Shelter Medicine

WVHS Welcomes New Medical Director to Team


WENATCHEE- Wenatchee Valley Humane Society (WVHS), proudly announces the addition of Dr. Kyla Krissek to the team. 

“I am proud of our community and our organization to have attracted the talented Dr. Krissek.  She was my first choice of several candidates. Her dedication and passion are a perfect fit to expand our services and quality for care for shelter animals,” said Dawn Davies, WVHS Executive Director.

Since the addition of an in-house veterinarian position in July of last year, many of the day-to-day procedures, including dentals and alterations, are performed on-site. WVHS has seen an increase in turn around for spay/neuters surgeries, which means adopted animals can go home sooner. 

“It’s also allowed for us to expand our low cost spay/neuter clinic services,” explains Davies. “Having an on-site vet gives us the opportunity to serve income-qualified pet owners once a week rather than quarterly or putting any more burden onto our vet partners already busy schedules.” Still, WVHS relies heavily on the veterinarian community in our area for more complex surgeries or treatments.

Krissek’s addition to WVHS comes as Dr. Brad Crauer returns to Kansas State as an Assistant Clinical Professor in Shelter Medicine.

“Dr. Crauer’s gift for teaching will benefit the animal welfare industry, as more traditional shelters look to open internal clinics.” Davies stated, “Shelter Medicine is a fairly new elective course that includes addressing specific challenges faced by non-profit budgets such as capacity for care and disease prevention.”

Prior to her appointment at WVHS, Krissek served as a shelter veterinarian at SPCA of Texas in Dallas. She’s a graduate of Kansas State and her interests include internal medicine and TNR (trap, neuter, return) programs. She first became interest in shelter medicine while working at a local shelter during her undergrad and, after graduation, completed a shelter medicine internship at Kansas State under Dr. Crauer.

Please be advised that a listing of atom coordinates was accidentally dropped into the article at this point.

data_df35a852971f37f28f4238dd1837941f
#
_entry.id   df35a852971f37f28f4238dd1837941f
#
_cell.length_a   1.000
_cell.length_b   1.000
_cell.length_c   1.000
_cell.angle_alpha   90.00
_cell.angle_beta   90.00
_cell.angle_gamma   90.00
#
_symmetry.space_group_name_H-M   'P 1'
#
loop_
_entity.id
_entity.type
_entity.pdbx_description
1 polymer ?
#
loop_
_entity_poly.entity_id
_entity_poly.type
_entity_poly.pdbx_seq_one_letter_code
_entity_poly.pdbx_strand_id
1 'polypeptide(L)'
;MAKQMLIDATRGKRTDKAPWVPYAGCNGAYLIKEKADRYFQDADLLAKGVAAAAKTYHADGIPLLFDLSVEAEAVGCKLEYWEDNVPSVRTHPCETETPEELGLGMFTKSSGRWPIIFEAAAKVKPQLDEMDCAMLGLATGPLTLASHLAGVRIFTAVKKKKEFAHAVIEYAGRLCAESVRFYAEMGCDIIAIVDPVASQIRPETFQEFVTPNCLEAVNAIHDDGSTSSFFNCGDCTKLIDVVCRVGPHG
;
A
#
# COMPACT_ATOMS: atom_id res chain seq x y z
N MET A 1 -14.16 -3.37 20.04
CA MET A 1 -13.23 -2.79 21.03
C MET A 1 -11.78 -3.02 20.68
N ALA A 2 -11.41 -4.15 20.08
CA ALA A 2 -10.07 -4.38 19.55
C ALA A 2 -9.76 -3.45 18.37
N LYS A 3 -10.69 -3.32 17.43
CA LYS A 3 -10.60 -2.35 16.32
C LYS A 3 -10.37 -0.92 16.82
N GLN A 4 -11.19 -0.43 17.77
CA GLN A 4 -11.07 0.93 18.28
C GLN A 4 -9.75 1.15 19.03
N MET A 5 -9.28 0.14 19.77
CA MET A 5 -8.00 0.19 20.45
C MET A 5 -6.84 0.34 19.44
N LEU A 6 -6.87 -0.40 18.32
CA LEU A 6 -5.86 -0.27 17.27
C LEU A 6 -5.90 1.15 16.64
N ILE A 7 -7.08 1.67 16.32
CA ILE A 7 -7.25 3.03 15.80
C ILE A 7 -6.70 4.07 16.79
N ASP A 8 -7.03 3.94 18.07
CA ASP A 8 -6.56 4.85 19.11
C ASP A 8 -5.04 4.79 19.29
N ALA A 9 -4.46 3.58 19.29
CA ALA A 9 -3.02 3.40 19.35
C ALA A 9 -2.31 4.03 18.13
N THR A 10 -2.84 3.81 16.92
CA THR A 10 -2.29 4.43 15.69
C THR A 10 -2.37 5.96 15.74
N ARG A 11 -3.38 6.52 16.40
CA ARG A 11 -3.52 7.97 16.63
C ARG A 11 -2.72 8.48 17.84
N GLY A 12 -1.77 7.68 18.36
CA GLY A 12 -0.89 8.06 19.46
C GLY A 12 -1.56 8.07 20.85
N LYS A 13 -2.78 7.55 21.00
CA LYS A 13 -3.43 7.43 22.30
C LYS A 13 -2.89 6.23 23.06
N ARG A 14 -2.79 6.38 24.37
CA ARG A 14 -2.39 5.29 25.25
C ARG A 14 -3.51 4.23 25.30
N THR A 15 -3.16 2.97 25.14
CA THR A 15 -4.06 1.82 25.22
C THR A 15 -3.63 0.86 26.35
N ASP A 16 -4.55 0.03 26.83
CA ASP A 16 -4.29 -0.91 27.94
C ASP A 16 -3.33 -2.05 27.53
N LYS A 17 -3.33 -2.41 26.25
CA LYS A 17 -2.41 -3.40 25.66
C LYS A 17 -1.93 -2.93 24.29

Krissek is a Kansas native, born and raised in Topeka and Wichita. Krissek has rescue dogs and a cat at home.

About WVHS

Founded in 1967, the Wenatchee Valley Humane Society (WVHS) is a private non-profit organization with a mission is to serve the community through education, protection and pet adoptions. We continue our mission by caring for displaced pets, rescuing injured and lost animals, providing a low cost spay/neuter program, hosting a pet food assistance bank, offering a Pets for Life program, investigating cruelties and finding homes for the orphaned animals. If you would like to volunteer, donate, or more information on how you can help, email or call (509) 662-9577.




Dawn Davies, executive director of the Wenatchee Valley Humane Society (WVHS), announces the appointment of Dr. Brad Crauer to the recently-created position of in-house shelter veterinarian. Dr. Crauer will be responsible for overseeing a shelter medicine program at WVHS, with a strong emphasis on spay/neuter surgery.

“This appointment helps us realize a dream we have been working on for some time,” notes Davies. “We want every homeless animal that comes through our doors to have a thorough in-house vet check-up, and to receive spay/neuter surgery as quickly as possible to ensure they are ready for adoption with little delay.”

Davies points out that the volume of spay/neuter surgeries the shelter requires can often overwhelm the important partnerships WVHS has with the veterinarian community in our area. “With an in-house veterinarian, these will be handled more efficiently, and routine health checks will avoid delays in treatment,” Davies says. “We will still need to rely on our veterinarian partners for more complex surgeries and treatments on specific cases, and greatly appreciate all they do for us, often without advance warning, and during evening and weekend hours.”

Dr. Crauer has served as Assistant Professor at Kansas State University, where he developed a shelter medicine program. Prior to joining the faculty at Kansas State University, he served as Seattle Humane Society’s Chief Medical Officer and as an Adjunct Professor at Washington State University. He is a 1991 Iowa State University graduate with over 20 years of experience as a veterinarian and administrator in private practice, emergency and shelter facilities.

“When Hurricane Katrina struck New Orleans, Dr. Crauer acted as an advisor to FEMA and was the lead veterinarian in charge of rescue, triage, treatment and long-term management of an evacuation shelter,” Davies says. “We believe his background equips him very well for the position at WVHS.”
Dr. Crauer’s family includes his wife, two college age children, two dogs and two Katrina rescue cats. He will begin his position at WVHS in July of this year.